Ford forms second in-house R&D team for robotics and artificial intelligence

30 June 2017

30 June 2017

Following on from investing $1 billion (€877 million) in Argo AI, a startup founded by Google and Uber veterans, Ford has formed a second robotics and artificial intelligence (AI) division. With the freeing up of resources by tasking Argo (which includes some Ford staff) with the production of Ford’s first generation autonomous driving system platform, the new division will focus on emerging technologies that will surround this core new field of autonomous driving. This includes looking into new sensor technologies, deep learning methods (a form of AI) and technical requirements for Ford to expand into new markets.

The new division will also go further, by researching personal mobility devices, drone and other aerial robotics to enhance first- and last-mile travel – a long-out emerging field often referred to as ′flying cars‘.

It will also continue to collaborate with Argo AI, so that the Argo team can someday put these emerging technology fields into practice in future generations of self-driving technology. In other words, the new internal Ford AI division, within Ford Research and Advanced Engineering, will be working at the innovation stage, whereas Argo will be working on building these innovations into practical products.

The second separate AI division also means that Ford will be running two separate test fleets, with Argo’s test fleet being for production-level technology, with Ford dedicating its existing research fleet, including at sites such as the University of Michigan’s Mcity test track, for research and trialling new techniques, without disrupting production-level work. This forms part of Ford’s new renewed focus on startups and innovation, including at universities with the University of Michigan’s new Ford Motor Company Robotics Building, to instil a new nimble creative and innovative spirit at the company. As new Ford Chief Technology Officer Ken Washington says in his blog post announcing the new division, Ford now recognises that the professors and students at these universities represent its future.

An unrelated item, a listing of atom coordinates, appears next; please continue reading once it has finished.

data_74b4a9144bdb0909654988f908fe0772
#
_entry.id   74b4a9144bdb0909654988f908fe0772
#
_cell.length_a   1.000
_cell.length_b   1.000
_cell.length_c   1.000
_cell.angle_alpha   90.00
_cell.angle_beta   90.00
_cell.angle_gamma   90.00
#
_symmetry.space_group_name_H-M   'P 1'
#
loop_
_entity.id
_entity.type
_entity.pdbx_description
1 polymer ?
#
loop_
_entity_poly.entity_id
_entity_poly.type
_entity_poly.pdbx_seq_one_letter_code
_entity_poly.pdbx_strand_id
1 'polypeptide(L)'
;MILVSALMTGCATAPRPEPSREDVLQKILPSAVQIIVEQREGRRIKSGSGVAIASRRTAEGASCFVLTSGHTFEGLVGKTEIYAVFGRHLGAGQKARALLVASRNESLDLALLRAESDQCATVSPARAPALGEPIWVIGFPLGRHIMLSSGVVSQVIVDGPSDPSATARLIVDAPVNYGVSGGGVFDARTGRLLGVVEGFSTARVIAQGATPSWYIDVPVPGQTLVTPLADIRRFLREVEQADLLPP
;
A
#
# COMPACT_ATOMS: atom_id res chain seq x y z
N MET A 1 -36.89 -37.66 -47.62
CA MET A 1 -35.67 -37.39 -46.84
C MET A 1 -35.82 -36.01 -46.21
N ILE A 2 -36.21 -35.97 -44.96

Following Ford’s replacement of Mark Fields with Jim Hackett as CEO, one of the key areas Ford aimed to change, as executive chairman Bill Ford put it, was that the company had become bogged down in bureaucracy that had slowed decision-making. This meant the company was not leading at a time when revolutions in the industry from self-driving cars to electrification demanded a great deal of innovation to remain competitive into the future.

To this end, Ford’s AI division will also continue to nurture relationships with startups through partnerships, investments and acquisitions. These include its deep established partnerships with Nirenberg Neuroscience (machine vision), Civil Maps and SAIPS (algorithms for computer vision and machine learning).

The size and scale of Ford’s concerted relationships with startups – to the extent of relying on them for their core autonomous programme – is unusual among OEMs, and strongly welcomed. It is also working with robotics startups at its new mobility hub in London. Analysts have long been concerned that carmakers – in their new role as mobility companies – are not willing to nurture startups from the ground up like Silicon Valley tech giants are. This is a vital component of success in emerging new fields, and is a core reason for the success of companies from Google to Apple. If OEMs are to become competitive in emerging fields such as autonomy and connected cars, and truly challenge these tech giants, the nurturing of new talent through startups needs to quickly become part of their core business and central to their DNA.

Ford is leading the way, and other OEMs should follow their example.

Photograph courtesy of Ford

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